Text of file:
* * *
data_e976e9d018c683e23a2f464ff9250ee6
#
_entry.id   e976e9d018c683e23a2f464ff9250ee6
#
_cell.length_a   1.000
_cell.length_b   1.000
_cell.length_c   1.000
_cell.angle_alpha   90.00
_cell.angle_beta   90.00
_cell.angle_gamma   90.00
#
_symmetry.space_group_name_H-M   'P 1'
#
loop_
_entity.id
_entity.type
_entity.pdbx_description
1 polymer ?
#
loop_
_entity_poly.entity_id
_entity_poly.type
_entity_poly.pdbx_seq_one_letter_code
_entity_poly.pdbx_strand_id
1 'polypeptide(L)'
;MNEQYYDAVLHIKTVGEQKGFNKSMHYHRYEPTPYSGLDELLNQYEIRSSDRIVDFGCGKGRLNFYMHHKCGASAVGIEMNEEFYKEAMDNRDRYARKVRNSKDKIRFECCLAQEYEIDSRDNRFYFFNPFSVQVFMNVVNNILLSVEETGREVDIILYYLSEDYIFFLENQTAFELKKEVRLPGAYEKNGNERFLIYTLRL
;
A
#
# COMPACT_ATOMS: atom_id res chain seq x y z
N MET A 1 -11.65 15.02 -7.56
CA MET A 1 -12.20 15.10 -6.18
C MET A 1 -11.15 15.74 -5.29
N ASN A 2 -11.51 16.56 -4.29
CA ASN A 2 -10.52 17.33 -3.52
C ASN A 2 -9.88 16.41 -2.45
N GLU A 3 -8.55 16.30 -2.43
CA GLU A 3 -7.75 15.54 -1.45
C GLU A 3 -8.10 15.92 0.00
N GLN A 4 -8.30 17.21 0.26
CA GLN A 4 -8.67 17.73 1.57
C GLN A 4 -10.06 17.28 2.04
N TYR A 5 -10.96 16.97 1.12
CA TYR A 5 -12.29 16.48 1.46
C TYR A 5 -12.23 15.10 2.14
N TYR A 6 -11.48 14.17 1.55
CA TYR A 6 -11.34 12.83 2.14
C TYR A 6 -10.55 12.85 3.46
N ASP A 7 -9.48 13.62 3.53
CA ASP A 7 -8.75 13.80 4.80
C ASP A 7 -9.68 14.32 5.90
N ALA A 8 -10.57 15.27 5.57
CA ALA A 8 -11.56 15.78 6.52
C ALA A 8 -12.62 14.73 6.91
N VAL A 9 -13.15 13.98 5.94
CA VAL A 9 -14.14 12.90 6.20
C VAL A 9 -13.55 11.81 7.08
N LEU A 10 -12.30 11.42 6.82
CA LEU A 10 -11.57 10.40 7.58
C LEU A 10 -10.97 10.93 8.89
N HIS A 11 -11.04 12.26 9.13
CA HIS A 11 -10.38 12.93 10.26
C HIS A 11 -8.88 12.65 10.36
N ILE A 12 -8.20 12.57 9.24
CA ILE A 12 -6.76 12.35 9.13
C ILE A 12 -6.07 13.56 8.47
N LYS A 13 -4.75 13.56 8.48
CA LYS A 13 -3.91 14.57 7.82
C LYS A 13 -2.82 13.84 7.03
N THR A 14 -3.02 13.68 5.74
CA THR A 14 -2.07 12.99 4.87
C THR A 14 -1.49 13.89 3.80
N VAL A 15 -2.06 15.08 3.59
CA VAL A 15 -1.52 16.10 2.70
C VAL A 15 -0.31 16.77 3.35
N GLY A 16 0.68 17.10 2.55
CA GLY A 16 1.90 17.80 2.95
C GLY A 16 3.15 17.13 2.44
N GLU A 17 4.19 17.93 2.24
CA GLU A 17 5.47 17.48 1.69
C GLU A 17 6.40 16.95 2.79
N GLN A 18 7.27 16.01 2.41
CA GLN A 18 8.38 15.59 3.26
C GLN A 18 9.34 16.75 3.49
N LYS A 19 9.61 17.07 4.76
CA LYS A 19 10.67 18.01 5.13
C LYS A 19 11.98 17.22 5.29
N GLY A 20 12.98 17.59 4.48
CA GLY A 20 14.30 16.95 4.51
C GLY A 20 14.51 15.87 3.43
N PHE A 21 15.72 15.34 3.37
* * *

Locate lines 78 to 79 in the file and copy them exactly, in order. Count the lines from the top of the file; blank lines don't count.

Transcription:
C GLY A 16 3.15 17.13 2.44
N GLU A 17 4.19 17.93 2.24